Coppin State University is a historically black college in Baltimore, Maryland. The school has its origins in a one-year program to train the city’s black elementary school teachers, established around 1900 in the Colored High School and Training School. The school’s name has changed several times during its history, beginning in 1926 when it became the Coppin Normal School in honor of Fannie Jackson Coppin, a black educator who initiated the first known course in normal (teacher) training for African American educators.
In 1931, the school’s curriculum was expanded into a three-year program and further grew to a four-year program seven years later. During this time, the school began granting Bachelor of Science degrees and changed its name again to Coppin Teachers College.
In 1950, Coppin Teachers College was transferred to the Maryland State Department of Education and became Coppin State Teachers College. With state oversight, the Maryland State Legislature controlled the curriculum and enrollment by limiting its funding. Soon after the 1954 Brown v. Board of Education decision was handed down by the U. S. Supreme Court, Maryland education officials opened Coppin to all students although no whites enrolled. In effect, Coppin remained a segregated institution, and by 1964 was still being overseen by a predominantly white board (12 white members to one black member according to an archived photograph). As a small primarily-black state school, Coppin State Teachers College suffered from underfunding when compared with other state institutions across Maryland.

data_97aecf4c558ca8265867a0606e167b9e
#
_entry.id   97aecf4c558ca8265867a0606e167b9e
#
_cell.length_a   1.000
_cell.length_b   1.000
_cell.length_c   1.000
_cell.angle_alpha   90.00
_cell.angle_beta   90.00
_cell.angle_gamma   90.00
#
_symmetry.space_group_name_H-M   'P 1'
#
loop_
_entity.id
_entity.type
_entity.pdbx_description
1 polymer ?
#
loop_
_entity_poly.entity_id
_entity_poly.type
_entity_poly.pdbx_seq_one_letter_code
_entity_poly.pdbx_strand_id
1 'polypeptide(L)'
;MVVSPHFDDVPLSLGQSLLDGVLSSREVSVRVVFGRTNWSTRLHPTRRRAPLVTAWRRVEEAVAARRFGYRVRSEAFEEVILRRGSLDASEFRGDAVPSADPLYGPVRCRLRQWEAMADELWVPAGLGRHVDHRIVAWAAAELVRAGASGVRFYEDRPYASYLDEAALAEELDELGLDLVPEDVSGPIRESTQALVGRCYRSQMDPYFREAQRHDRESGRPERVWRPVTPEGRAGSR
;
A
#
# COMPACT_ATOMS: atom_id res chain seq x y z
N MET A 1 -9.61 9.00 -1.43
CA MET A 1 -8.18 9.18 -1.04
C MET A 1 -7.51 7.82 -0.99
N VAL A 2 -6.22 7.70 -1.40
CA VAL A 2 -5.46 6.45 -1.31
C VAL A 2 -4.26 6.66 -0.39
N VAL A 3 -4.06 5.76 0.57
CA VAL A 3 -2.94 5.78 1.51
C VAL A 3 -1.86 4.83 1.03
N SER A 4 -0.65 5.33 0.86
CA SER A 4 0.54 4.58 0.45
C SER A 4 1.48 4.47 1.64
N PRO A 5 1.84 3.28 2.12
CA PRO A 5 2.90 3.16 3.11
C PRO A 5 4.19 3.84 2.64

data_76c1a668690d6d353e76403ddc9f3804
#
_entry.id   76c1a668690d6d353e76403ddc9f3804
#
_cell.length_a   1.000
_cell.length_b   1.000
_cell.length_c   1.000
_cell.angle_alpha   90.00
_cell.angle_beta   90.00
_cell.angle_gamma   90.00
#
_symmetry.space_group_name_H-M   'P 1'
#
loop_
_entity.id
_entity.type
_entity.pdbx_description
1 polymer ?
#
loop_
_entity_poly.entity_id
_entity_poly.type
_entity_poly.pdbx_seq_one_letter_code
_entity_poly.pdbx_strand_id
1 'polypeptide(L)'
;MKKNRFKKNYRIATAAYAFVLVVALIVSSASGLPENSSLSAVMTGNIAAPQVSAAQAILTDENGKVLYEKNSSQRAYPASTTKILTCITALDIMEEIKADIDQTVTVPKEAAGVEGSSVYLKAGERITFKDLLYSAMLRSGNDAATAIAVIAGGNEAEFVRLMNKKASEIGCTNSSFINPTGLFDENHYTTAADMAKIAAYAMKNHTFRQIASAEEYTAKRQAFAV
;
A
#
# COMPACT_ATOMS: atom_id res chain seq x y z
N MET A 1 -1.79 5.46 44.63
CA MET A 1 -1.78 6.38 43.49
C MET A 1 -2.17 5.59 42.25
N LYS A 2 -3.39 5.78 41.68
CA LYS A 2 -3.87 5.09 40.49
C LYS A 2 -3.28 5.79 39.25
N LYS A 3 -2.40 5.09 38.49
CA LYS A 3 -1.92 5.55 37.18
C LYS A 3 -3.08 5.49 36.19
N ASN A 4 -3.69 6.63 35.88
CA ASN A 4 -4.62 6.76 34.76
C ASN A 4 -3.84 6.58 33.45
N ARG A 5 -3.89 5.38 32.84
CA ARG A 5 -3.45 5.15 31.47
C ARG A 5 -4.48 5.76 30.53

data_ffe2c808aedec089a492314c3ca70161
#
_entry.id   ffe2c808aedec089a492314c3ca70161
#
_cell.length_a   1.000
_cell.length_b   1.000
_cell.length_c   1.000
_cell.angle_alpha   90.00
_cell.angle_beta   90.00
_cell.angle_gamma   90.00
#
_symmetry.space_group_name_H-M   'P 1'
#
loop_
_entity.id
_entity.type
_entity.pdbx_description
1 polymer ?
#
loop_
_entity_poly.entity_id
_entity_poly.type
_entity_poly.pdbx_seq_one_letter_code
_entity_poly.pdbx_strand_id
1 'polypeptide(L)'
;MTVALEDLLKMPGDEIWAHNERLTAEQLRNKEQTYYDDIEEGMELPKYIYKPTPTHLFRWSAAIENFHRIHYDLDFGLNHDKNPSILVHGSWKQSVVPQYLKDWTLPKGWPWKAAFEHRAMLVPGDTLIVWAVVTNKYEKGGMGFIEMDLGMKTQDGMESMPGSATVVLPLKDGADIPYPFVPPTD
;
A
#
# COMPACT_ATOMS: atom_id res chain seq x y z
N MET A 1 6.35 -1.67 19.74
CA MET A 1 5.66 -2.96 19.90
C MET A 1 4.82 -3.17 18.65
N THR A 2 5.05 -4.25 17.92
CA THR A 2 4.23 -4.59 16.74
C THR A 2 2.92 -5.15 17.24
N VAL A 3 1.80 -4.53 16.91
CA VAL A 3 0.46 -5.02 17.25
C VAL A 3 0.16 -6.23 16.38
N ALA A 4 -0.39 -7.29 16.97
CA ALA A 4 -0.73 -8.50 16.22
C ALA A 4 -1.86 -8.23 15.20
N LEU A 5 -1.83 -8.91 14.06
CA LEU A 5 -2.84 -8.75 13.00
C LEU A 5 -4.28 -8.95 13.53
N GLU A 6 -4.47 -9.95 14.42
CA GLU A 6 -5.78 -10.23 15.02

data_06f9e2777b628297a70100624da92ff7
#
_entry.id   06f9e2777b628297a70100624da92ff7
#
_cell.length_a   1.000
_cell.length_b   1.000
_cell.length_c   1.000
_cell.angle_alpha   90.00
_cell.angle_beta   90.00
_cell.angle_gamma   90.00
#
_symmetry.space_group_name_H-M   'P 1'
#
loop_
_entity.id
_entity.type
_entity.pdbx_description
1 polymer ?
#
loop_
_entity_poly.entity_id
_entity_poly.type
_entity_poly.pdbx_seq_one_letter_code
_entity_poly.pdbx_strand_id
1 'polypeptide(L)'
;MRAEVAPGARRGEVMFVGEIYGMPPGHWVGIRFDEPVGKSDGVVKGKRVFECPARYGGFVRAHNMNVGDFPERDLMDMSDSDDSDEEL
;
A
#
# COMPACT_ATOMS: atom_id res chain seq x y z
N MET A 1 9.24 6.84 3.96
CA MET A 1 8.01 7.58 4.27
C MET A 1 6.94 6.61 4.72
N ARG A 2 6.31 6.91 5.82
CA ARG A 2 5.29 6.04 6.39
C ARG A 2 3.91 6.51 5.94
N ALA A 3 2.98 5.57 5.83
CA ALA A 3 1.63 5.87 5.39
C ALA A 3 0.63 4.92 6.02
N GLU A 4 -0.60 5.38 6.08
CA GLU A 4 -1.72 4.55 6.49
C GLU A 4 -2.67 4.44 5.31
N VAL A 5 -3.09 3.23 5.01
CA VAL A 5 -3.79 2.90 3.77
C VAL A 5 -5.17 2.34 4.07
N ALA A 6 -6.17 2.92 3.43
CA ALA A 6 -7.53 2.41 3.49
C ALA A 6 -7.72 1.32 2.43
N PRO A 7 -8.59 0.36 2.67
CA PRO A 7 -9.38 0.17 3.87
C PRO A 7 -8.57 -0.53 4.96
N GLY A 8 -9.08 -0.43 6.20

The school’s curriculum continued to expand however, and in 1965 it was authorized to grant a Bachelor of Arts degree in English. Degrees in social sciences were added two years later. Coppin grew into a comprehensive college in 1970 and joined the newly formed University System of Maryland in 1988, becoming Coppin State University in 2004.
Coppin State University now offers undergraduate, graduate and professional degree-granting programs to a student body of over 4,000 students.